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Hawker Hart

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Hawker Hart
Missing image
Hawker_Hart01.jpg



Hawker Hart, flying example in Shuttleworth Collection
Description
RoleLight-bomber
CrewTwo
First flight1928
Entered service1930
Armament
Guns1 x 0.303 in (7.7 mm) Vickers machine-gun
1 x 0.303 in (7.7 mm) Lewis light machine-gun
BombsUpto 520 lb (236 kg) of bombs

The Hawker Hart was a two-seater biplane light-bomber of the Royal Air Force (RAF), which had a prominent role during the RAF's inter-war period. The Hart was designed during the 1920s by Sydney Camm and built by Hawker, more famous for designing the Hawker Harrier, Hawker Hunter and Hawker Hurricane.

In 1926, the Air Ministry stated a requirement for a high performance light-bomber, and which culminated in the choice of the Hawker Hart over other rivals due to it being far cheaper to maintain, a vital aspect to a programme during defence budget constraints that the British armed forces faced during the 1920s; the Hart also spawned a number of variants, including a naval version.

The Hart first flew in June 1928 and entered service with No. 33 Squadron in 1930. Over 900 Hart's of all types were built. It became the most widely used light-bomber of its time and the design would prove to be a successful one with a number of derivatives, including the Hawker Hind and Hector, being made. There were a number of Hart variants made, though only slight alterations were made. The Hart India was basically a tropicalised version of the aircraft; the Hart Special was also a tropicalised version, and was based on the Hawker Audax, a Hart variant, with desert equipment; a specialised Hart Trainer was also designed. Vickers built 114 of the latter model at Weybridge between 1931 and June 1936.

The Hart proved to be a successful export, seeing service with the Royal Egyptian Air Force, Royal Indian Air Force, Royal South African Air Force, Estonia, Southern Rhodesia, Sweden and Kingdom of Yugoslavia.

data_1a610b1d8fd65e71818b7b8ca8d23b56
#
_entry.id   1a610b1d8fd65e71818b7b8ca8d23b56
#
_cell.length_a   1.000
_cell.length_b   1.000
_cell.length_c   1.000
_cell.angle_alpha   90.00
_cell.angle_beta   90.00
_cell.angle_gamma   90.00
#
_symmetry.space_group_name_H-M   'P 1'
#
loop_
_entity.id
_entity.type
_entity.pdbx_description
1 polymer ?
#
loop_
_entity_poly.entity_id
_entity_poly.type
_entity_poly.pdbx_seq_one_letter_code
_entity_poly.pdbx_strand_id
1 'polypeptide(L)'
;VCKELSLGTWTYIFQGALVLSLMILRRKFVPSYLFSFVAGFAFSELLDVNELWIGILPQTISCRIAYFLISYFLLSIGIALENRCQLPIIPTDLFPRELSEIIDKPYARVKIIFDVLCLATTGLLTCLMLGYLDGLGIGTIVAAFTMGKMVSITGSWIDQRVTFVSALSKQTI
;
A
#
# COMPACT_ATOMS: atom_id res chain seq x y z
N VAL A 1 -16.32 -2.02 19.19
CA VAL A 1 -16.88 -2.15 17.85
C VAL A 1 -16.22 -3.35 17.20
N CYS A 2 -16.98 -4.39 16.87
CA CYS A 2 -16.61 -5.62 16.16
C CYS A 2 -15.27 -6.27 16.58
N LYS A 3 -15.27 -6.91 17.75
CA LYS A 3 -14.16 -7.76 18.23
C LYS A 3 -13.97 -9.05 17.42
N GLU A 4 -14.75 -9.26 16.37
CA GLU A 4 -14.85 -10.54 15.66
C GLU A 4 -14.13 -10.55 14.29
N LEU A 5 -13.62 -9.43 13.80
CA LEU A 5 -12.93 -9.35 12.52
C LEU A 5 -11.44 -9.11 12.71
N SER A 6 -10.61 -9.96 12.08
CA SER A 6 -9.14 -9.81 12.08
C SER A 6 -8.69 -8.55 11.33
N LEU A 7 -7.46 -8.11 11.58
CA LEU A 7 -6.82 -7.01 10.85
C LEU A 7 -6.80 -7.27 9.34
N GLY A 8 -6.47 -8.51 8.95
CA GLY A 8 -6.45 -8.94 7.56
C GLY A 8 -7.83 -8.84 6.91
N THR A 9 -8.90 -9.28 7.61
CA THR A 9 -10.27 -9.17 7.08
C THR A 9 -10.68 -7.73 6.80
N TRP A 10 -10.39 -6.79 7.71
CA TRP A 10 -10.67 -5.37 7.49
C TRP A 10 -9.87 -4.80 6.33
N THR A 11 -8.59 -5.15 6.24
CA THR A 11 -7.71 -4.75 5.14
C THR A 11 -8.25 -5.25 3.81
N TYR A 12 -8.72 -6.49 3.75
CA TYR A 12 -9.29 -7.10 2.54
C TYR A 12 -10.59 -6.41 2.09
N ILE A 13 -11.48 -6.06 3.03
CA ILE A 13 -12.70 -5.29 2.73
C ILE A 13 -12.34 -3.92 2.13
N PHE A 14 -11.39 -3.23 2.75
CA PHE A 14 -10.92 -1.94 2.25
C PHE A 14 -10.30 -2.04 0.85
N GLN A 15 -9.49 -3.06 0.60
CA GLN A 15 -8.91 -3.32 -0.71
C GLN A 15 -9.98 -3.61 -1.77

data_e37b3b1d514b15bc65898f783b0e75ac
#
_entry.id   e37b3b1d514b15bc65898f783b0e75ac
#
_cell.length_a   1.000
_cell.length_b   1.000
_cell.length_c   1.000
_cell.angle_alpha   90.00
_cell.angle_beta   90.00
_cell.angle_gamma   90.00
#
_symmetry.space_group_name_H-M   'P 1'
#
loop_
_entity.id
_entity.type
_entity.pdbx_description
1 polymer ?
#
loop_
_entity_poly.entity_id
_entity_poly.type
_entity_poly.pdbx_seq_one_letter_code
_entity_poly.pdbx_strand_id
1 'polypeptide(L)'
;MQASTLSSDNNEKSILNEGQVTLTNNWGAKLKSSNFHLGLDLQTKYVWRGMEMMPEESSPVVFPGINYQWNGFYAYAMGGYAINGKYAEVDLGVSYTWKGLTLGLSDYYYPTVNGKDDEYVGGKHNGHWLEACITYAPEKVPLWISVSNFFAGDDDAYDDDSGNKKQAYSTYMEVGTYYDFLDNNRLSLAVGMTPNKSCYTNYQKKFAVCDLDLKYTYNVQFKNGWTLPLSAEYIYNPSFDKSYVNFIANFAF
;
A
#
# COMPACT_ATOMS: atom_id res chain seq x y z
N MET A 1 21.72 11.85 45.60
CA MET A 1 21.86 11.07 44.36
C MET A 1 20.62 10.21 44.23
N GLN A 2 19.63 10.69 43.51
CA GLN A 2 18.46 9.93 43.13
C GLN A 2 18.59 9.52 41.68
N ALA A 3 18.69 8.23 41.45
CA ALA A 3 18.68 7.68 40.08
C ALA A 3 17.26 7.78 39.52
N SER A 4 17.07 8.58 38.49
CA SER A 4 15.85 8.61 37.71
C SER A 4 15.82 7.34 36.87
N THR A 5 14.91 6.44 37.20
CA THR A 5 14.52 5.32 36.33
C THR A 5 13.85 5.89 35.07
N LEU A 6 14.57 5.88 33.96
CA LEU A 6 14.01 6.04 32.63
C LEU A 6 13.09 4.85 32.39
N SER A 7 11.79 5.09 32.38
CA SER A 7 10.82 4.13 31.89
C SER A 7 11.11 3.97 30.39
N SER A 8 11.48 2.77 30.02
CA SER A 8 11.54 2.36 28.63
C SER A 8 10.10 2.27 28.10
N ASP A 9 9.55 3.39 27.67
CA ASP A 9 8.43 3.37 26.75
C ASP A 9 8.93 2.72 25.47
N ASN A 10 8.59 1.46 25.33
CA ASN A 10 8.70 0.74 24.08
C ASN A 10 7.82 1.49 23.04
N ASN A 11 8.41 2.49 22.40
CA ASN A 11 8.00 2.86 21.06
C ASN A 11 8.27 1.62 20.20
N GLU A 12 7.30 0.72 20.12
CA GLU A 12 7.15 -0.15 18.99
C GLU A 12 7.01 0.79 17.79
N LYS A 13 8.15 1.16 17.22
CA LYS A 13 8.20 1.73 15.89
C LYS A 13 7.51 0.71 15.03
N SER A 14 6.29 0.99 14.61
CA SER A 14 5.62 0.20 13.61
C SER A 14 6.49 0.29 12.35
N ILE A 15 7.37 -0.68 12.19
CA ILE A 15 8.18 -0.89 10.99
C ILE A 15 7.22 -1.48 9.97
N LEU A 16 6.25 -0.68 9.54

The Hart was armed with a single forward .303 cal. Vickers machine-gun and one rear .303 cal. Lewis light machine-gun; the Hart also had a capacity to carry 520 lb (235 kg) of bombs. The Hart had a single 525 hp (390 kW) Rolls-Royce Kestrel IB 12-cylinder V-type engine; a speed of 184 mph (296 km/h) and a range of over 400 miles (640 km). It was much faster than any of its contemporary fighters, an astonishing achievement considering it was a light-bomber, and had high manoeuvrability, making the Hart arguably one of the best biplanes ever produced for the Royal Air Force.

Demand for the bomber was such that 164 were built by Vickers at their Weybridge factory between 1931 and 1936 after that company's submission of a tender, alongside the trainers mentioned above.

Harts were deployed to the Middle East during the Abyssinian Crisis of 1935-36. The Hart saw extensive, and successful, service in the North-West Frontier, British India during the inter-war period. Though effectively obsolete compared to the United Kingdom's opposition at the start of the Second World War, the Hart saw service, mainly performing in the communications and training roles until being declared obsolete in 1943.

Contents

Variants of the Hart

The Hawker Audax was a Hart variant, designed for the army co-operation role, seeing much service in the British Empire. The first Audax flew in late 1931, and eventually, over 700 Audaxes were produced (including export). The Audax very similar to the Hart, though had some modifications, including a hook to pick up messages. The Audax was armed with a single .303 cal (7.7 mm) Lewis light-machine gun and a Vickers .303 cal. machine gun. The Audax was powered by a version of the Kestrel engine and had a max speed of 170 mph (270 km/h). A number of variants of the Audax were produced, including the Audax India, a tropicalised version of the Audax for service in India; the Audax Singapore for service there.